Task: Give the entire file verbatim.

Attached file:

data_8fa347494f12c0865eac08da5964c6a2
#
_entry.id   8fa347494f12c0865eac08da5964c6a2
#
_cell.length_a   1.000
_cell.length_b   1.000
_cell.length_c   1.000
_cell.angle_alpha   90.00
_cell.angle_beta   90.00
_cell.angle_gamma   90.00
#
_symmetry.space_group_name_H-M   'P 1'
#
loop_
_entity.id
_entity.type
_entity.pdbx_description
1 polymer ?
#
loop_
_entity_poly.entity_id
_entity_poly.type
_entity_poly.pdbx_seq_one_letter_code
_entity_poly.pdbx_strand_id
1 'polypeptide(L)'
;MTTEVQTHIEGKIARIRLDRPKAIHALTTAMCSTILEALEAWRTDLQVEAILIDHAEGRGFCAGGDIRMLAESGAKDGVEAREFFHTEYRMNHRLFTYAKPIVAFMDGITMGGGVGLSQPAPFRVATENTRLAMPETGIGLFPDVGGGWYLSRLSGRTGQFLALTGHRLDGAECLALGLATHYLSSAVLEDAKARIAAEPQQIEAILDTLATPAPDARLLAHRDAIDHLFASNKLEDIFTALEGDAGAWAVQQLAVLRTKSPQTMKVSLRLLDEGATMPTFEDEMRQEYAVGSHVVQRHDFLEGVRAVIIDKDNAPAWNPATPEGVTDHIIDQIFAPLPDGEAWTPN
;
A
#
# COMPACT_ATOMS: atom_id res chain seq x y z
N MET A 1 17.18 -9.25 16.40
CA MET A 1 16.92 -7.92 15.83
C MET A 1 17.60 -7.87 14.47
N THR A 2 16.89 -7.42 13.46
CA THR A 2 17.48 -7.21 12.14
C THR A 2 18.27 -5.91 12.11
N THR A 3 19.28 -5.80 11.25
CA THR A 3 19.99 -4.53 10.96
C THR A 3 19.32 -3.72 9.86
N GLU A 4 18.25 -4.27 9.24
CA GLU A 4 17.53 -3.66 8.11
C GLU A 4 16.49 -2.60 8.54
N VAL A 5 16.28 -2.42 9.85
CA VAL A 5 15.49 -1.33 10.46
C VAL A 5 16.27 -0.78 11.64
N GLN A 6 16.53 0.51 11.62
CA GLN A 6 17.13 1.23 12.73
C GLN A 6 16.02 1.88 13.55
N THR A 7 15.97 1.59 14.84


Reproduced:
data_8fa347494f12c0865eac08da5964c6a2
#
_entry.id   8fa347494f12c0865eac08da5964c6a2
#
_cell.length_a   1.000
_cell.length_b   1.000
_cell.length_c   1.000
_cell.angle_alpha   90.00
_cell.angle_beta   90.00
_cell.angle_gamma   90.00
#
_symmetry.space_group_name_H-M   'P 1'
#
loop_
_entity.id
_entity.type
_entity.pdbx_description
1 polymer ?
#
loop_
_entity_poly.entity_id
_entity_poly.type
_entity_poly.pdbx_seq_one_letter_code
_entity_poly.pdbx_strand_id
1 'polypeptide(L)'
;MTTEVQTHIEGKIARIRLDRPKAIHALTTAMCSTILEALEAWRTDLQVEAILIDHAEGRGFCAGGDIRMLAESGAKDGVEAREFFHTEYRMNHRLFTYAKPIVAFMDGITMGGGVGLSQPAPFRVATENTRLAMPETGIGLFPDVGGGWYLSRLSGRTGQFLALTGHRLDGAECLALGLATHYLSSAVLEDAKARIAAEPQQIEAILDTLATPAPDARLLAHRDAIDHLFASNKLEDIFTALEGDAGAWAVQQLAVLRTKSPQTMKVSLRLLDEGATMPTFEDEMRQEYAVGSHVVQRHDFLEGVRAVIIDKDNAPAWNPATPEGVTDHIIDQIFAPLPDGEAWTPN
;
A
#
# COMPACT_ATOMS: atom_id res chain seq x y z
N MET A 1 17.18 -9.25 16.40
CA MET A 1 16.92 -7.92 15.83
C MET A 1 17.60 -7.87 14.47
N THR A 2 16.89 -7.42 13.46
CA THR A 2 17.48 -7.21 12.14
C THR A 2 18.27 -5.91 12.11
N THR A 3 19.28 -5.80 11.25
CA THR A 3 19.99 -4.53 10.96
C THR A 3 19.32 -3.72 9.86
N GLU A 4 18.25 -4.27 9.24
CA GLU A 4 17.53 -3.66 8.11
C GLU A 4 16.49 -2.60 8.54
N VAL A 5 16.28 -2.42 9.85
CA VAL A 5 15.49 -1.33 10.46
C VAL A 5 16.27 -0.78 11.64
N GLN A 6 16.53 0.51 11.62
CA GLN A 6 17.13 1.23 12.73
C GLN A 6 16.02 1.88 13.55
N THR A 7 15.97 1.59 14.84